Then, the terminal sends a signal including the data of the memory 113 and the address on the memory circuit. When the channel setting interface 403 (FIG. 4) within the communication controller, when deciding that the called party included in that signal is the data processing unit, supplies the received signal (including data after change and address on the memory) from the modem 402 directly to the secretarial service interface 404 and then fed through the connection bus 406 and the data processing unit interface 407 to the data processing unit. Then, the data processing unit causes the data included in information from the terminal to be stored in the memory 202 at the corresponding address. Then, the data processing unit copies the stored data, and sends it back to the terminal. The terminal compares the data stored in the memory 113 with the data from the data processing unit, and when both are coincident, the terminal supplies a confirm comparison signal to eliminate the end communication protocol and data in the temporary memory 113. If both data are not coincident, the terminal sends the request for resetting the data stored in the storage portion within the data processing unit to the data processing unit, and again sends the data in the temporary memory 113.
The above operation is automatically made without requiring for the owner of the terminal to operate. During the data sending operation, the operator may be informed by a display or lamp that the communication is being made, or of the criterion of normal operation.
The secretarial service circuit 111 utilizes, for example, the following data flag in order to detect the change of data on the memory 130 (writing new data, updating, elimination of data, and so on).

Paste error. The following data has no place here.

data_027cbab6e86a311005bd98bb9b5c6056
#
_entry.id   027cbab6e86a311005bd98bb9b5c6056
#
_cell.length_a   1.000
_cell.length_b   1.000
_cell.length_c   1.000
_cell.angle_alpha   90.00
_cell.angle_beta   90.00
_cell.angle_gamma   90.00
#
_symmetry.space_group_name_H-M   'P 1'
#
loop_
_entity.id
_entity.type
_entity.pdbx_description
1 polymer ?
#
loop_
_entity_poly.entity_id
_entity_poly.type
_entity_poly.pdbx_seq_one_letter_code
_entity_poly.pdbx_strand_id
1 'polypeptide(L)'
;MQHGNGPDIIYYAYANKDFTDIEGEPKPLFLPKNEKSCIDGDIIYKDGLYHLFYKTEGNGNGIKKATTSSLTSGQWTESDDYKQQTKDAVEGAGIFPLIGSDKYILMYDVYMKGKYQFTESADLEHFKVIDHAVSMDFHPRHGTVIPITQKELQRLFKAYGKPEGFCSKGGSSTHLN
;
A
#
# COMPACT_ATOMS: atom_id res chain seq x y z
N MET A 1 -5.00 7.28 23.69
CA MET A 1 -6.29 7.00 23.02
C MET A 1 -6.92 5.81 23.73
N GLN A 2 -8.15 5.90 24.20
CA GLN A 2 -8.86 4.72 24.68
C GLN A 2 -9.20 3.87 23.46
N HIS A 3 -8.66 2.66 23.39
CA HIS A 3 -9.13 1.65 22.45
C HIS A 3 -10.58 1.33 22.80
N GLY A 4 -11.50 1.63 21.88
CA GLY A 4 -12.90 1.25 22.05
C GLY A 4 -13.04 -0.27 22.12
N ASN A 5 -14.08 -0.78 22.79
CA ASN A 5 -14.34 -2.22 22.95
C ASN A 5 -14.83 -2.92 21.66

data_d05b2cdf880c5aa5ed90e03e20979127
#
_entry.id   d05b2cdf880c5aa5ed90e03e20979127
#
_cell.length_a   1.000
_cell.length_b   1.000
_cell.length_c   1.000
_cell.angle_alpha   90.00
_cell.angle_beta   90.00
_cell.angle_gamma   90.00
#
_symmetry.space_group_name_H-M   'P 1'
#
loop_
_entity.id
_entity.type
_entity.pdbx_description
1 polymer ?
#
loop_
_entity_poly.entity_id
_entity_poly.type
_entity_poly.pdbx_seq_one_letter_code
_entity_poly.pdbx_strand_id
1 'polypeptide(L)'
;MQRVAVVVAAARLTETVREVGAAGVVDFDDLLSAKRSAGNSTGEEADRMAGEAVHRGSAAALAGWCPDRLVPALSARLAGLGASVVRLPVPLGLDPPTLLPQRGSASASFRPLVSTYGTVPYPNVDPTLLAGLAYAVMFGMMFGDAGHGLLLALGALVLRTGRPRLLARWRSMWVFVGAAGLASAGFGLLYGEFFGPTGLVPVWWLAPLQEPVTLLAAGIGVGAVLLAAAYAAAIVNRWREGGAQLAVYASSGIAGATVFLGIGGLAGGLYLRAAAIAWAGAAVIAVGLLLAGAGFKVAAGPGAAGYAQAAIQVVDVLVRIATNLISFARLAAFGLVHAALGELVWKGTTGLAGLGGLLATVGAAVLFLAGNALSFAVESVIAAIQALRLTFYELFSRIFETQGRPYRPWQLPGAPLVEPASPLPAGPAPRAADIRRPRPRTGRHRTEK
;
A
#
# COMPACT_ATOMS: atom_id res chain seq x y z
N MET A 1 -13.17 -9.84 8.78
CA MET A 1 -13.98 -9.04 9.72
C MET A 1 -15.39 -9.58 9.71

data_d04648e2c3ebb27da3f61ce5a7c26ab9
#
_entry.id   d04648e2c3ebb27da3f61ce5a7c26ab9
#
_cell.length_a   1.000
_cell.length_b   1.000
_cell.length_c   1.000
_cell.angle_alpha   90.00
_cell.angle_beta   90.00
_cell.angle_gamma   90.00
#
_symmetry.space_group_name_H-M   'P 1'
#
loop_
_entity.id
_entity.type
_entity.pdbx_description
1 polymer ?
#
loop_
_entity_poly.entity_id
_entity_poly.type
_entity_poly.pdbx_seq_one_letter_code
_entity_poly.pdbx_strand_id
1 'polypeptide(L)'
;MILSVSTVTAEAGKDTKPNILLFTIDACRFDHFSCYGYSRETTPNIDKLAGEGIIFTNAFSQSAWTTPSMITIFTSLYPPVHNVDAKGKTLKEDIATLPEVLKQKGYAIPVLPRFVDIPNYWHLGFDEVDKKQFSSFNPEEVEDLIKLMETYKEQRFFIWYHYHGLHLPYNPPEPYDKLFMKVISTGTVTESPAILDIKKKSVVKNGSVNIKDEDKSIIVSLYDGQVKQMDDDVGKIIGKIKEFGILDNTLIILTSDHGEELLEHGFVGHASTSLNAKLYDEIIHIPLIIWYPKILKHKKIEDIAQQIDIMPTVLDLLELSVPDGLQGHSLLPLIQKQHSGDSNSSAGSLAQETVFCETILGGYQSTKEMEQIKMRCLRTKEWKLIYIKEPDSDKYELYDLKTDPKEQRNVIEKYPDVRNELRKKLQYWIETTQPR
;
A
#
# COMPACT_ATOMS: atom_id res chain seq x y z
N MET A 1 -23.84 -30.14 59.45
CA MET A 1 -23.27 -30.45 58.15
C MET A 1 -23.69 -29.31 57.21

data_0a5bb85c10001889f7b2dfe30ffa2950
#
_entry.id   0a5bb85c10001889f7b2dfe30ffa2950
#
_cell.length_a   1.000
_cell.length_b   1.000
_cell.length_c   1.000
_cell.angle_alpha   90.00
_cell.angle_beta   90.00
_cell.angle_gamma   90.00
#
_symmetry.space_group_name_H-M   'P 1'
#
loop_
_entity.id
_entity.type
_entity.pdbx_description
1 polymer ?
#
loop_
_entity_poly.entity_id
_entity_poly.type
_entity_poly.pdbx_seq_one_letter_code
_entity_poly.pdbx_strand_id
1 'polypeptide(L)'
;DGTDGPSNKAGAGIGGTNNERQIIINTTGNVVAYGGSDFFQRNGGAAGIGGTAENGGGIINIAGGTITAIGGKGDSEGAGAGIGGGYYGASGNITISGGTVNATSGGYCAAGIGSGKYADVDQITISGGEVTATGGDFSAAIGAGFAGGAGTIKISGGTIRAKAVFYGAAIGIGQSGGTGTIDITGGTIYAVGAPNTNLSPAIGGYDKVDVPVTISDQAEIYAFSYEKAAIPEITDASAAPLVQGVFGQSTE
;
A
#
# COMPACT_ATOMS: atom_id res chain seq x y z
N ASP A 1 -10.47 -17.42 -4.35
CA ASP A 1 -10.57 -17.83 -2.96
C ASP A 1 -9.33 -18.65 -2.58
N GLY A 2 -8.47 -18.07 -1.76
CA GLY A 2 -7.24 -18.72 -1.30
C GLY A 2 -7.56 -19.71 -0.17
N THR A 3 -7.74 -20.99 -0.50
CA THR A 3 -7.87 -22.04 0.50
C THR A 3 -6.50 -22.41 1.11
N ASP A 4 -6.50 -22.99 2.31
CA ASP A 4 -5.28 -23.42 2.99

When new data is inputted through the keyboard 117, or the data previously stored in the memory 130 is read out and updated, the control circuit 111 adds a data flag to the inputted or updated data, and controls the memory 130 to store it.
The control circuit 111 detects the change of data within the memory 130, but concretely it detects the data added with the data flag. Thus, the control circuit 111 recognizes the data added with the data flag as "changed data", and transmits it to the data processing unit.
Then, the data processing unit controls the memory 202 to store "changed data" transmitted from the terminal and the copied data to send back to the terminal. The terminal makes the above mentioned comparison.
If the data are coincident as a result of the data comparison, the control circuit 111 resets the data flag of the corresponding data on the memory 130, transmits the comparison confirmation signal mentioned above, resets the data on the temporary memory 113, and makes the talk end procedure.
Thus, if the data flag is added upon input of data or upon updating, the change of data within the memory can be easily detected.
Moreover, the owner of the terminal may desire that the input data not be transmitted to the data processing unit because the data may be appropriated by a third person.
In such case, the following different data flags, for example, are used.
When the owner of the terminal gives predetermined instructions (operations) after inputting data, the control circuit 111 adds the data flag (second data flag) indicating "to inhibit the transmission to the data processing unit" to the inputted data, and causes it to be stored in the memory 130.
The control circuit controls the data within the memory to be automatically transmitted, but the data added with the second data flag not to be transmitted.
Therefore, the owner is able to designate data which is inhibited from being transmitted to the data processing unit in accordance with the situations such as security.
Thirdly, the operation for using the terminal as a telephone will be mentioned.
When the keyboard 117 (FIG. 2) is operated to designate the telephone mode, the secretarial service circuit 111 sets the communication mode control circuit in the telephone mode. Then, a request for calling is sent to the radio controller so that a radio channel is established between the terminal and the base station. The secretarial service circuit 111 regards the numerical input from the keyboard as a dial number, and sends the signal including the dial number through the modem to the communication controller. The address book memory may be used to easily provide the functions of autodialer and abbreviated dialing.
Fourthly, a description will be made of the operation for the comparison between the terminal backup data within the data processing unit and the terminal internal data which is carried out in a specified time period.